Parenting With Screens: Making Tech Invisible at Home

smartphone addiction: ancient artifacts

13 May Parenting With Screens: Making Tech Invisible at Home

My wife and I have a new rule in our household: we don’t look at our devices in front of our kids. This wasn’t always the case. Although we have always kept technology out of the hands of our kids (the only time they get an iPad is on an airplane) we always felt free to use our devices ourselves, even when the kids were around.

For most of our children’s early childhood, I would be regularly staring down at a screen. Maybe I was reading a book on my kindle app, or downloading music to practice on my guitar, reading the news, catching up on social media, or staying connected to the office. This is the great (and terrible) thing about mobile technology, there is always something to be done.

We did have a “no devices at the table” rule. But there always seemed to be exceptions to the rule. After all, it is hard to have a dinner conversation nowadays that doesn’t relate to something online. Maybe it was a funny story or video that we saw, a question that we needed to google the answer to, or a schedule or weather forecast that needed to be consulted. There is always a good reason for the phones to find their way into our hands, even when we’re at the dinner table.

Smartphone addiction

I was motivated to make a change when my 7-year-old son expressed an interest in a little game called Rider. He had played it on a friend’s device and he asked me if I would download it. I did download it, not so my son could play it, but so I could see what kinds of games my son was getting into when I wasn’t around. The game is pretty harmless and fun, but very addictive.

One day, my son was looking over my shoulder while I was looking at my phone and he saw that I had Rider on the phone. His eyes lit up with excitement. From that day forward, my son’s relationship with my phone changed dramatically. Every time I pulled out my phone, he wanted to be near it. And he was constantly begging and pleading to be allowed to play Rider. The breaking point was one day when we were at the beach. This is a normal weekend activity for us. But this time it was different. My son refused to play in the sand or the sea and couldn’t enjoy the beach, he could only point at the bag where my phone was and plead with me to be given access.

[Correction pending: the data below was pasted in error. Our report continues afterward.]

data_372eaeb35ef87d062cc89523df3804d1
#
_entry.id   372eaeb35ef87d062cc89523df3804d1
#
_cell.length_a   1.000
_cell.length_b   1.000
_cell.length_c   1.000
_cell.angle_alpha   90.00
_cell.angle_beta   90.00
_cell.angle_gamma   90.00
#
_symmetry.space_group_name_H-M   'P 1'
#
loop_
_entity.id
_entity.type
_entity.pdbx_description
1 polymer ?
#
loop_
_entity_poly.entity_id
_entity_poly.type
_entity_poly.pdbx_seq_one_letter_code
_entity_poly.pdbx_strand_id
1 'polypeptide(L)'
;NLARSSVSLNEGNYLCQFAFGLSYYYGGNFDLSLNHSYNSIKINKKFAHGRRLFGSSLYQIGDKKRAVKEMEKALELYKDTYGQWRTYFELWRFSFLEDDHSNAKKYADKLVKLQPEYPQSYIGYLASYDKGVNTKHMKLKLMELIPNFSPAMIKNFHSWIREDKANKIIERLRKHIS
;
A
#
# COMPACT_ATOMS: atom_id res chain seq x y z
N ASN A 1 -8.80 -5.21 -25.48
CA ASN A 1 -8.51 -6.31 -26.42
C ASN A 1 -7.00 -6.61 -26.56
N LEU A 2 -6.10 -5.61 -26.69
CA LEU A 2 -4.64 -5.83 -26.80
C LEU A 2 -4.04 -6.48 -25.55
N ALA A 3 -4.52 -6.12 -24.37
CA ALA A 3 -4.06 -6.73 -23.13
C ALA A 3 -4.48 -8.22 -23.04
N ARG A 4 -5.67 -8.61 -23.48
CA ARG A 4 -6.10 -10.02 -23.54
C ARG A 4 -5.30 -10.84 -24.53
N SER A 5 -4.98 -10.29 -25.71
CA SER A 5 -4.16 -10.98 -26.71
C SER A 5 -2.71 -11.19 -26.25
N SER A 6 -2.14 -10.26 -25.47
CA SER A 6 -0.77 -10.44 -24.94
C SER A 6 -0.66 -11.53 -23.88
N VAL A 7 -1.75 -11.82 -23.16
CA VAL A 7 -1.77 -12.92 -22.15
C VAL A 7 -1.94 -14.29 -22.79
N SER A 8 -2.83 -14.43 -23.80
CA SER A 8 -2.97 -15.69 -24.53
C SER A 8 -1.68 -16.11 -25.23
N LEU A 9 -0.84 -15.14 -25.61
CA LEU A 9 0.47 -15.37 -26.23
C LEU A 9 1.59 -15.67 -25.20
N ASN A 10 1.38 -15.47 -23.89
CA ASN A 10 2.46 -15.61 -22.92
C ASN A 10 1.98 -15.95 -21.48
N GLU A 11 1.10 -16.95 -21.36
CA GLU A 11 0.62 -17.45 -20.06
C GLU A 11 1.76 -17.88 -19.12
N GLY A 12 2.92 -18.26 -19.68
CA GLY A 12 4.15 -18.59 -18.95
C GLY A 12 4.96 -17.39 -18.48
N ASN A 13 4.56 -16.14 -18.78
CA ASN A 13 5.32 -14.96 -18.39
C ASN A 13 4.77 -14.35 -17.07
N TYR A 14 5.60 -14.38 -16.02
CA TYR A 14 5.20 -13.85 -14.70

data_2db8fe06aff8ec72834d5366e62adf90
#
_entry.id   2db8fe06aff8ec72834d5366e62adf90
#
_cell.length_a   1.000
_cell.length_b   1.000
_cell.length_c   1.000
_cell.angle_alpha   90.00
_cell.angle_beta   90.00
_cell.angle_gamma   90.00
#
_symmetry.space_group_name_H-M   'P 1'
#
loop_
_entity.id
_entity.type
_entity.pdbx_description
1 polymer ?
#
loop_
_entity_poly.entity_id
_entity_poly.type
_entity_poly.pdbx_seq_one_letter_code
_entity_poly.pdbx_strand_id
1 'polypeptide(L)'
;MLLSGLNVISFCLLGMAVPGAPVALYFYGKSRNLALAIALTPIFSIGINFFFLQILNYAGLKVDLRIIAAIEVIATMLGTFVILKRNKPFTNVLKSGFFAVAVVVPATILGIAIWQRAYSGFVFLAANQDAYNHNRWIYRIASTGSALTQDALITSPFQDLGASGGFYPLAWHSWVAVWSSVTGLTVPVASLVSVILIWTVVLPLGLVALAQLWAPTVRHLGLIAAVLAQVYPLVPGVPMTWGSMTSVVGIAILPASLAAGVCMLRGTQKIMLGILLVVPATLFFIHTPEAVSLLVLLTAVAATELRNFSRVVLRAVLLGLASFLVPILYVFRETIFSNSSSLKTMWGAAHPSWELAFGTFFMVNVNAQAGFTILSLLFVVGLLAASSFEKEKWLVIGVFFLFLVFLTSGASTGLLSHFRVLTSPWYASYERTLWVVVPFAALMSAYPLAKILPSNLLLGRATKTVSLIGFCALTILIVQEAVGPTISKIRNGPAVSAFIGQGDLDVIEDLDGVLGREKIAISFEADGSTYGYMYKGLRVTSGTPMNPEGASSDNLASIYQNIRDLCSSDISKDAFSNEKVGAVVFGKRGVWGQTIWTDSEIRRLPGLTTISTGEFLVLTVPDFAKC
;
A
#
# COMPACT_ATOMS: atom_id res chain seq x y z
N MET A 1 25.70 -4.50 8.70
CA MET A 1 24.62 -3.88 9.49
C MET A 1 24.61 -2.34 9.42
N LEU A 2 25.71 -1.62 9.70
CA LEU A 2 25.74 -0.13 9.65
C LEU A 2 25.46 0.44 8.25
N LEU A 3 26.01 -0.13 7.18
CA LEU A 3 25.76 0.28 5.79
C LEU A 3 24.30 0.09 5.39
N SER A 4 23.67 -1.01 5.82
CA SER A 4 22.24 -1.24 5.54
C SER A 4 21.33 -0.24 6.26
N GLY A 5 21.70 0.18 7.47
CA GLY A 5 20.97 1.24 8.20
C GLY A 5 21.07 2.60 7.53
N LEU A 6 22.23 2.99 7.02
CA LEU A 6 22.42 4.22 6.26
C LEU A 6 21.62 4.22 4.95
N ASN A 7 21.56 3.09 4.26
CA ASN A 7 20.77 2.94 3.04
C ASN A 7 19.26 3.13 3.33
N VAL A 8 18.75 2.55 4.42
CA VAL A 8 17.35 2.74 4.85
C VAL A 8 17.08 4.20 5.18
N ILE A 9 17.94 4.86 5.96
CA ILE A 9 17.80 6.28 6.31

Of course I said no. “We will never play video games when we are out at the beach,” I explained. But I knew this wasn’t enough. The phone had to disappear. So I went home and discussed with my wife who, being far less addicted to technology than I am, was only too happy that I had seen the light. So we set course on a new path: we would keep our devices hidden from our kids.

Analogue Alternatives

As a result we have to use all kinds of ancient ‘single-function’ artefacts to get things done in front of the kids, analogue cameras, wristwatches, alarm clocks – books! To be clear, it’s not that we don’t use mobile technology . . . we do. We just try to hide it as much as possible in the house. If we need to look something up, or send a text or an email, or anything else on a device, we have to slip away into another room. My kids might wonder why their parents are spending a lot more time in the bathroom now! But we get done what we need to get done and when we come out we are more present. It seems to work for us.

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